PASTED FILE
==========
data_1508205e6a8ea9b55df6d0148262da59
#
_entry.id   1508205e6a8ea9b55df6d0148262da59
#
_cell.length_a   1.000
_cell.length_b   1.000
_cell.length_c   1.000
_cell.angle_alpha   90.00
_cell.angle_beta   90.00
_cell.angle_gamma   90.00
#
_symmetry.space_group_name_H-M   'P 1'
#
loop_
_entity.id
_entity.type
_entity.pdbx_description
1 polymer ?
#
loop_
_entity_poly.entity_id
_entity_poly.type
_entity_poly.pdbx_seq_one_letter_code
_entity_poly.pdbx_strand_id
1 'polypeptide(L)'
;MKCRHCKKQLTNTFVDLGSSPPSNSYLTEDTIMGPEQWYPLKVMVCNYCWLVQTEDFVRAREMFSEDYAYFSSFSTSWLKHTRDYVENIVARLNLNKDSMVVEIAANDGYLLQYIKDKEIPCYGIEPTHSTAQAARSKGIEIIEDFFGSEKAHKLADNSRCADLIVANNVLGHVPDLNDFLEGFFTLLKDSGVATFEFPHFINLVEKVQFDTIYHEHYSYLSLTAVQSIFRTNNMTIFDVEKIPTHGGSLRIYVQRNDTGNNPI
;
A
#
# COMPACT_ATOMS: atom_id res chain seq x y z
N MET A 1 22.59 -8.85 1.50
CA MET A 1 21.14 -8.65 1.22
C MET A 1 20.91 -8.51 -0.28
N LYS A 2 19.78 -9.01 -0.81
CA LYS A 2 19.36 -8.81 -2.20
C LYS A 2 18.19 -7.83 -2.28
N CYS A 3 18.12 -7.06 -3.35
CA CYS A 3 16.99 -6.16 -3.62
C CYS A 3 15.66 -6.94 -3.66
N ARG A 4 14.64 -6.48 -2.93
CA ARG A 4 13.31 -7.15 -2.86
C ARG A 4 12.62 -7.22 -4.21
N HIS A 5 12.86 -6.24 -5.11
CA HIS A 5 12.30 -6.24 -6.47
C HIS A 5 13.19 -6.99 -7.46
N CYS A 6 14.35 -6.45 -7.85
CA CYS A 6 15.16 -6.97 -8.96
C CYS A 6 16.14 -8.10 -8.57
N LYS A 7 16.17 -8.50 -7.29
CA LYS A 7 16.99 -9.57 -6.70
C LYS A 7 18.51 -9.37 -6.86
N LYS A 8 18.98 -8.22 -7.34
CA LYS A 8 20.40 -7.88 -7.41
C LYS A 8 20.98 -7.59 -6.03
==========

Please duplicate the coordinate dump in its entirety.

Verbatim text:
data_1508205e6a8ea9b55df6d0148262da59
#
_entry.id   1508205e6a8ea9b55df6d0148262da59
#
_cell.length_a   1.000
_cell.length_b   1.000
_cell.length_c   1.000
_cell.angle_alpha   90.00
_cell.angle_beta   90.00
_cell.angle_gamma   90.00
#
_symmetry.space_group_name_H-M   'P 1'
#
loop_
_entity.id
_entity.type
_entity.pdbx_description
1 polymer ?
#
loop_
_entity_poly.entity_id
_entity_poly.type
_entity_poly.pdbx_seq_one_letter_code
_entity_poly.pdbx_strand_id
1 'polypeptide(L)'
;MKCRHCKKQLTNTFVDLGSSPPSNSYLTEDTIMGPEQWYPLKVMVCNYCWLVQTEDFVRAREMFSEDYAYFSSFSTSWLKHTRDYVENIVARLNLNKDSMVVEIAANDGYLLQYIKDKEIPCYGIEPTHSTAQAARSKGIEIIEDFFGSEKAHKLADNSRCADLIVANNVLGHVPDLNDFLEGFFTLLKDSGVATFEFPHFINLVEKVQFDTIYHEHYSYLSLTAVQSIFRTNNMTIFDVEKIPTHGGSLRIYVQRNDTGNNPI
;
A
#
# COMPACT_ATOMS: atom_id res chain seq x y z
N MET A 1 22.59 -8.85 1.50
CA MET A 1 21.14 -8.65 1.22
C MET A 1 20.91 -8.51 -0.28
N LYS A 2 19.78 -9.01 -0.81
CA LYS A 2 19.36 -8.81 -2.20
C LYS A 2 18.19 -7.83 -2.28
N CYS A 3 18.12 -7.06 -3.35
CA CYS A 3 16.99 -6.16 -3.62
C CYS A 3 15.66 -6.94 -3.66
N ARG A 4 14.64 -6.48 -2.93
CA ARG A 4 13.31 -7.15 -2.86
C ARG A 4 12.62 -7.22 -4.21
N HIS A 5 12.86 -6.24 -5.11
CA HIS A 5 12.30 -6.24 -6.47
C HIS A 5 13.19 -6.99 -7.46
N CYS A 6 14.35 -6.45 -7.85
CA CYS A 6 15.16 -6.97 -8.96
C CYS A 6 16.14 -8.10 -8.57
N LYS A 7 16.17 -8.50 -7.29
CA LYS A 7 16.99 -9.57 -6.70
C LYS A 7 18.51 -9.37 -6.86
N LYS A 8 18.98 -8.22 -7.34
CA LYS A 8 20.40 -7.88 -7.41
C LYS A 8 20.98 -7.59 -6.03